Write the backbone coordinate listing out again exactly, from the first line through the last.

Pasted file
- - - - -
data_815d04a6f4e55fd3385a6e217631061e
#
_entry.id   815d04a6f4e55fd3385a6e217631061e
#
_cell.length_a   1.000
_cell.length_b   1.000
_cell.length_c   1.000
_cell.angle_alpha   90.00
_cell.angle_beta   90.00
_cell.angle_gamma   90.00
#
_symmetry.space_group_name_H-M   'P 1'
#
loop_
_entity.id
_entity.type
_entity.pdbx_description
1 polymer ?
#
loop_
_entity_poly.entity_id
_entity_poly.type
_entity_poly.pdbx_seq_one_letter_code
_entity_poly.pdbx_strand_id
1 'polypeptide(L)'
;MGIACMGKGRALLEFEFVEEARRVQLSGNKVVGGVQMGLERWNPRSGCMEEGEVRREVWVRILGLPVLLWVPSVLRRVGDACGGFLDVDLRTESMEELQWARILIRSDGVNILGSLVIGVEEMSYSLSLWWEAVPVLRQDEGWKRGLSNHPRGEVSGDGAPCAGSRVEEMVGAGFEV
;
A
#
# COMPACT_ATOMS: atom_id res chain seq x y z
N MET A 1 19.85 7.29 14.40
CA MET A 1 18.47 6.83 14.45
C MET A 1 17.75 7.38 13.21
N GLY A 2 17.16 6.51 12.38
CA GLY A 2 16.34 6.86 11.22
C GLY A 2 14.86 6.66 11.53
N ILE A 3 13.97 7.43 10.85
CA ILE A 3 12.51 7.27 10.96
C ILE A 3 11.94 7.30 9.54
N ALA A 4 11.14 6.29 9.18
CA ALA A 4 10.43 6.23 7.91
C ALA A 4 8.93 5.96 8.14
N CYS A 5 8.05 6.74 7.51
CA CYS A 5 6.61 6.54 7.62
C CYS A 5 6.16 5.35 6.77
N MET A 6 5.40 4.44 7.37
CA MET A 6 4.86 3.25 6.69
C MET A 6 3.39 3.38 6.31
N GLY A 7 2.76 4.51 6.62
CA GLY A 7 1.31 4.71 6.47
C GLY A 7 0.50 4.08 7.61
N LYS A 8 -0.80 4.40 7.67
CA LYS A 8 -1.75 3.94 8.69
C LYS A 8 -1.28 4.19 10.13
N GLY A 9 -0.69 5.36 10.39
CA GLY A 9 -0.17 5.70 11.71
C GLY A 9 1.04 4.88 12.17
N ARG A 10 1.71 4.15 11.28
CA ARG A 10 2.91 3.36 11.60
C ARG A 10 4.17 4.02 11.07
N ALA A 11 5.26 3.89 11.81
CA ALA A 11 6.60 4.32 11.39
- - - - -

data_815d04a6f4e55fd3385a6e217631061e
#
_entry.id   815d04a6f4e55fd3385a6e217631061e
#
_cell.length_a   1.000
_cell.length_b   1.000
_cell.length_c   1.000
_cell.angle_alpha   90.00
_cell.angle_beta   90.00
_cell.angle_gamma   90.00
#
_symmetry.space_group_name_H-M   'P 1'
#
loop_
_entity.id
_entity.type
_entity.pdbx_description
1 polymer ?
#
loop_
_entity_poly.entity_id
_entity_poly.type
_entity_poly.pdbx_seq_one_letter_code
_entity_poly.pdbx_strand_id
1 'polypeptide(L)'
;MGIACMGKGRALLEFEFVEEARRVQLSGNKVVGGVQMGLERWNPRSGCMEEGEVRREVWVRILGLPVLLWVPSVLRRVGDACGGFLDVDLRTESMEELQWARILIRSDGVNILGSLVIGVEEMSYSLSLWWEAVPVLRQDEGWKRGLSNHPRGEVSGDGAPCAGSRVEEMVGAGFEV
;
A
#
# COMPACT_ATOMS: atom_id res chain seq x y z
N MET A 1 19.85 7.29 14.40
CA MET A 1 18.47 6.83 14.45
C MET A 1 17.75 7.38 13.21
N GLY A 2 17.16 6.51 12.38
CA GLY A 2 16.34 6.86 11.22
C GLY A 2 14.86 6.66 11.53
N ILE A 3 13.97 7.43 10.85
CA ILE A 3 12.51 7.27 10.96
C ILE A 3 11.94 7.30 9.54
N ALA A 4 11.14 6.29 9.18
CA ALA A 4 10.43 6.23 7.91
C ALA A 4 8.93 5.96 8.14
N CYS A 5 8.05 6.74 7.51
CA CYS A 5 6.61 6.54 7.62
C CYS A 5 6.16 5.35 6.77
N MET A 6 5.40 4.44 7.37
CA MET A 6 4.86 3.25 6.69
C MET A 6 3.39 3.38 6.31
N GLY A 7 2.76 4.51 6.62
CA GLY A 7 1.31 4.71 6.47
C GLY A 7 0.50 4.08 7.61
N LYS A 8 -0.80 4.40 7.67
CA LYS A 8 -1.75 3.94 8.69
C LYS A 8 -1.28 4.19 10.13
N GLY A 9 -0.69 5.36 10.39
CA GLY A 9 -0.17 5.70 11.71
C GLY A 9 1.04 4.88 12.17
N ARG A 10 1.71 4.15 11.28
CA ARG A 10 2.91 3.36 11.60
C ARG A 10 4.17 4.02 11.07
N ALA A 11 5.26 3.89 11.81
CA ALA A 11 6.60 4.32 11.39